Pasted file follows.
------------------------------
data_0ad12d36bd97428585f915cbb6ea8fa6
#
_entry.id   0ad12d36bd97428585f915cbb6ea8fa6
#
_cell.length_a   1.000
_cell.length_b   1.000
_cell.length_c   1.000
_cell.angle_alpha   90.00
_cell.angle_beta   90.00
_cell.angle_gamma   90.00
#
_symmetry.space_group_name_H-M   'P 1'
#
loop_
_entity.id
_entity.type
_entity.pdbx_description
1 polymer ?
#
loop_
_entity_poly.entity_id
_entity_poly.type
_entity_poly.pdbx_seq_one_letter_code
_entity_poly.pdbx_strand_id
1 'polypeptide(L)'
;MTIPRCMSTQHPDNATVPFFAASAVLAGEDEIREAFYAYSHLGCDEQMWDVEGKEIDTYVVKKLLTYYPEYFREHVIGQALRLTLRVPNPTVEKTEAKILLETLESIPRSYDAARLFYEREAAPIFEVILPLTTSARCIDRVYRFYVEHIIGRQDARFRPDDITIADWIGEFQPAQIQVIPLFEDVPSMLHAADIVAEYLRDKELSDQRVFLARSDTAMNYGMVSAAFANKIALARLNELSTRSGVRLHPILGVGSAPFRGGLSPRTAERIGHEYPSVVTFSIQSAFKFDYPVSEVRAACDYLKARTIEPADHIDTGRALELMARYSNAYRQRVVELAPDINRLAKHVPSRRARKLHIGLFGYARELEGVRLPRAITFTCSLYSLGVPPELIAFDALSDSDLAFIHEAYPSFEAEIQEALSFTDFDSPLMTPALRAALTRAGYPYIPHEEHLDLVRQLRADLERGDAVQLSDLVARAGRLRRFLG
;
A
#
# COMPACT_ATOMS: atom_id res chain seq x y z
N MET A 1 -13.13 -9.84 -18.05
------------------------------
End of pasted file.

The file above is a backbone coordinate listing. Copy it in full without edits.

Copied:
data_0ad12d36bd97428585f915cbb6ea8fa6
#
_entry.id   0ad12d36bd97428585f915cbb6ea8fa6
#
_cell.length_a   1.000
_cell.length_b   1.000
_cell.length_c   1.000
_cell.angle_alpha   90.00
_cell.angle_beta   90.00
_cell.angle_gamma   90.00
#
_symmetry.space_group_name_H-M   'P 1'
#
loop_
_entity.id
_entity.type
_entity.pdbx_description
1 polymer ?
#
loop_
_entity_poly.entity_id
_entity_poly.type
_entity_poly.pdbx_seq_one_letter_code
_entity_poly.pdbx_strand_id
1 'polypeptide(L)'
;MTIPRCMSTQHPDNATVPFFAASAVLAGEDEIREAFYAYSHLGCDEQMWDVEGKEIDTYVVKKLLTYYPEYFREHVIGQALRLTLRVPNPTVEKTEAKILLETLESIPRSYDAARLFYEREAAPIFEVILPLTTSARCIDRVYRFYVEHIIGRQDARFRPDDITIADWIGEFQPAQIQVIPLFEDVPSMLHAADIVAEYLRDKELSDQRVFLARSDTAMNYGMVSAAFANKIALARLNELSTRSGVRLHPILGVGSAPFRGGLSPRTAERIGHEYPSVVTFSIQSAFKFDYPVSEVRAACDYLKARTIEPADHIDTGRALELMARYSNAYRQRVVELAPDINRLAKHVPSRRARKLHIGLFGYARELEGVRLPRAITFTCSLYSLGVPPELIAFDALSDSDLAFIHEAYPSFEAEIQEALSFTDFDSPLMTPALRAALTRAGYPYIPHEEHLDLVRQLRADLERGDAVQLSDLVARAGRLRRFLG
;
A
#
# COMPACT_ATOMS: atom_id res chain seq x y z
N MET A 1 -13.13 -9.84 -18.05